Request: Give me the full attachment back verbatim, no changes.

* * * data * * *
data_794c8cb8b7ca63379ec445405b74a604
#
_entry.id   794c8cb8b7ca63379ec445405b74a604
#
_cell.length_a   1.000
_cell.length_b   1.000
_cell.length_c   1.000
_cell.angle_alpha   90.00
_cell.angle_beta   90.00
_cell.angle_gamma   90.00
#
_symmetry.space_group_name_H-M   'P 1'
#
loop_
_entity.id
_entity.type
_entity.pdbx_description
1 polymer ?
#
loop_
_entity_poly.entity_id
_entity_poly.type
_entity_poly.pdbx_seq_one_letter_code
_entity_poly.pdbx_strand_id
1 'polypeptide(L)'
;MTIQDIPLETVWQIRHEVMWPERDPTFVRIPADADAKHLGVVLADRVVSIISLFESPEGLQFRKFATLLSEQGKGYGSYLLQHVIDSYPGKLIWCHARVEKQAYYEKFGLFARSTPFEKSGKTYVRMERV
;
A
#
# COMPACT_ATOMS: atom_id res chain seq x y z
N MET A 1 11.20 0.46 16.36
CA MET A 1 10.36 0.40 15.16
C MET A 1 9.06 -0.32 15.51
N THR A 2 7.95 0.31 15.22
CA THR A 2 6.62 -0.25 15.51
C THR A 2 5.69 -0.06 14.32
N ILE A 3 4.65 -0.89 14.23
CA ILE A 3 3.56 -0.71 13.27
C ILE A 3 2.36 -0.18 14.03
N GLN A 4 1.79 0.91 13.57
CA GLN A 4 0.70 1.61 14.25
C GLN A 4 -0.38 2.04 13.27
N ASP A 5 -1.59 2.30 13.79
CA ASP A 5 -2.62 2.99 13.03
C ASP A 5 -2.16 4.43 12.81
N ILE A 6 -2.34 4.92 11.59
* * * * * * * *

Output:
data_794c8cb8b7ca63379ec445405b74a604
#
_entry.id   794c8cb8b7ca63379ec445405b74a604
#
_cell.length_a   1.000
_cell.length_b   1.000
_cell.length_c   1.000
_cell.angle_alpha   90.00
_cell.angle_beta   90.00
_cell.angle_gamma   90.00
#
_symmetry.space_group_name_H-M   'P 1'
#
loop_
_entity.id
_entity.type
_entity.pdbx_description
1 polymer ?
#
loop_
_entity_poly.entity_id
_entity_poly.type
_entity_poly.pdbx_seq_one_letter_code
_entity_poly.pdbx_strand_id
1 'polypeptide(L)'
;MTIQDIPLETVWQIRHEVMWPERDPTFVRIPADADAKHLGVVLADRVVSIISLFESPEGLQFRKFATLLSEQGKGYGSYLLQHVIDSYPGKLIWCHARVEKQAYYEKFGLFARSTPFEKSGKTYVRMERV
;
A
#
# COMPACT_ATOMS: atom_id res chain seq x y z
N MET A 1 11.20 0.46 16.36
CA MET A 1 10.36 0.40 15.16
C MET A 1 9.06 -0.32 15.51
N THR A 2 7.95 0.31 15.22
CA THR A 2 6.62 -0.25 15.51
C THR A 2 5.69 -0.06 14.32
N ILE A 3 4.65 -0.89 14.23
CA ILE A 3 3.56 -0.71 13.27
C ILE A 3 2.36 -0.18 14.03
N GLN A 4 1.79 0.91 13.57
CA GLN A 4 0.70 1.61 14.25
C GLN A 4 -0.38 2.04 13.27
N ASP A 5 -1.59 2.30 13.79
CA ASP A 5 -2.62 2.99 13.03
C ASP A 5 -2.16 4.43 12.81
N ILE A 6 -2.34 4.92 11.59